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[REVEALED] The BEST Time of Day to Exercise for Optimal Health

If you’re carrying a few extra pounds, you’ve probably heard the same old advice a million times:

“Just move more, it doesn’t matter when!”

But what if the timing of your sweat sessions could make a big difference in how long and how well you live?

Well, a groundbreaking new study published in Diabetes Care suggests that for folks with obesity, hitting the pavement (or the gym) at a certain time of day could be the key to slashing your risk of early death and chronic diseases.

Researchers from the University of Sydney and other top-notch institutions took a deep dive into data from nearly 30,000 participants in the UK Biobank study. They wanted to see how the clock affected the health perks of moderate-to-vigorous activity (think brisk walking, biking, or anything that gets your heart pumping) over an 8-year period.

The focus was on individuals with a BMI over 30, aka those in the “obese” category. Why? Because carrying excess weight, especially when it leads to Type 2 diabetes, can throw your body’s natural rhythms out of whack. The researchers wondered if strategically timing your workouts could help counter some of these metabolic mismatches.

So, they divided the participants into four groups based on their typical exercise habits:

  • The “couch potatoes” (less than 1 bout of 3+ minutes of moderate-to-vigorous activity per day)
  • The early birds (getting their sweat on between 6 a.m. and noon)
  • The afternoon athletes (hitting it hard between noon and 6 p.m.)
  • The night owls (breaking a sweat between 6 p.m. and midnight)

Over the next 8 years, the researchers kept tabs on who passed away (from any cause), and who developed cardiovascular problems (like heart attacks and strokes) or microvascular issues (think kidney disease, nerve damage, and vision problems – all common in people with diabetes).

The results were crystal clear: the evening exercisers came out on top across the board. Compared to the sedentary folks, the PM fitness fans had a jaw-dropping:

  • 61 percent lower risk of death from any cause
  • 36 percent lower risk of cardiovascular disease
  • 24 percent lower risk of microvascular disease

Sure, the morning and afternoon movers also saw health benefits compared to the couch crew, but the effects were nowhere near as dramatic as the evening group. We’re talking a 33 percent and 40 percent lower risk of death for the a.m. and p.m. exercisers, respectively—nothing to sneeze at, but not quite the 61 percent drop the night owls enjoyed.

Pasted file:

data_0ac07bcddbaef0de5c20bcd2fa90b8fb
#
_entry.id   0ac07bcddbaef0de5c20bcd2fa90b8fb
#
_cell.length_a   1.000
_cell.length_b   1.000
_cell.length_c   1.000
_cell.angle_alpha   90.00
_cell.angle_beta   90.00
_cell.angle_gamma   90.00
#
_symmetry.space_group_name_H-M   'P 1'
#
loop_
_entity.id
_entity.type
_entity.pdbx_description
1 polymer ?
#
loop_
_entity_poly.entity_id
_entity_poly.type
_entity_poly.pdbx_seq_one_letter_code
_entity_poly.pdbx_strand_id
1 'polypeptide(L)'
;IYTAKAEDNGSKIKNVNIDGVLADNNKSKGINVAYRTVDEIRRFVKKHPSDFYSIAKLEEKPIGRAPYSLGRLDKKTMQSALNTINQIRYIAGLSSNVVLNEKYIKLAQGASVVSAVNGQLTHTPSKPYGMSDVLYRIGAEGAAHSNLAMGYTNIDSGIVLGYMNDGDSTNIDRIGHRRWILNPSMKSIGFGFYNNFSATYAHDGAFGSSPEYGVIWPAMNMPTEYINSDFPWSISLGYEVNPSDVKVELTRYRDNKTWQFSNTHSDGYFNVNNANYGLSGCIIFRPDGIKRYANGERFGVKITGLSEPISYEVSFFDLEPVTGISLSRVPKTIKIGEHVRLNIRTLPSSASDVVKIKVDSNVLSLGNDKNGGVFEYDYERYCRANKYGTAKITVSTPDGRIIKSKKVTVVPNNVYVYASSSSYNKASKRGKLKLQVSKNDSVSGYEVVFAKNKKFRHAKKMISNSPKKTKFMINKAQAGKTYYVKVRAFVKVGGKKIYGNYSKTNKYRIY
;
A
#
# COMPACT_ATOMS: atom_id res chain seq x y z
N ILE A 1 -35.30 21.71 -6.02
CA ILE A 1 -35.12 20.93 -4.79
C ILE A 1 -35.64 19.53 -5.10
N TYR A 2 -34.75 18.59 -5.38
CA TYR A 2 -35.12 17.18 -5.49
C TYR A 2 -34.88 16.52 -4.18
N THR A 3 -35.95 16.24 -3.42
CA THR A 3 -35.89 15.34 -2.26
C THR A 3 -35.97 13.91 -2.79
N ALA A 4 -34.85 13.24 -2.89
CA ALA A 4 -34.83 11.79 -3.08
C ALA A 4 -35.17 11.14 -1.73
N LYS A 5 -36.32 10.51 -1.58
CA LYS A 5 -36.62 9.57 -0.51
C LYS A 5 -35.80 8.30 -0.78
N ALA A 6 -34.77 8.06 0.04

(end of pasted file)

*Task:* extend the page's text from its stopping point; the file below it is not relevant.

The same pattern played out for cardiovascular disease – morning activity was linked to a 17 percent risk reduction, afternoon a 16 percent reduction, but evening? A 36 percent lower risk.

And when the researchers zeroed in on the 3,000 or so participants who also had Type 2 diabetes, the nighttime advantage was even more pronounced.

So, what’s the magic behind an evening workout?

The researchers have a few theories:

Our bodies are primed to handle blood sugar better later in the day. Obesity and diabetes can exaggerate these natural fluctuations, so adding activity when insulin resistance peaks may pack a stronger punch.

Blood sugar tends to creep up the most in the evening, especially for people with diabetes. Exercise helps shuttle that excess glucose out of the bloodstream and into the muscles, so tackling high sugar at this critical juncture may stave off more damage over time.

And squeezing in some steps later in the day might lower blood pressure throughout the night and into the next morning—aa key factor in preventing heart disease and stroke.

Now, the researchers are quick to point out that these findings are still preliminary—we need more rigorous trials to nail down the evening exercise advantage. But if you’re looking for a simple, no-cost way to maximize the health perks of your workout, shifting some of your activity later in the day might be worth a shot.

That said, ANY movement, no matter when it happens, is better than being a couch potato. So if early bird or lunchtime sessions are the only way to make it happen, don’t sweat the timing—just focus on staying consistent.

But if you do have the flexibility to fit in an after-dinner stroll or an evening dance party in your living room? Science says you just might live longer and healthier because of it.

To living longer,

Rachel Mace
Managing Editorial Director, e-Alert
with contributions from the research team

P.S. One exercise = better sleep?! Find out here.


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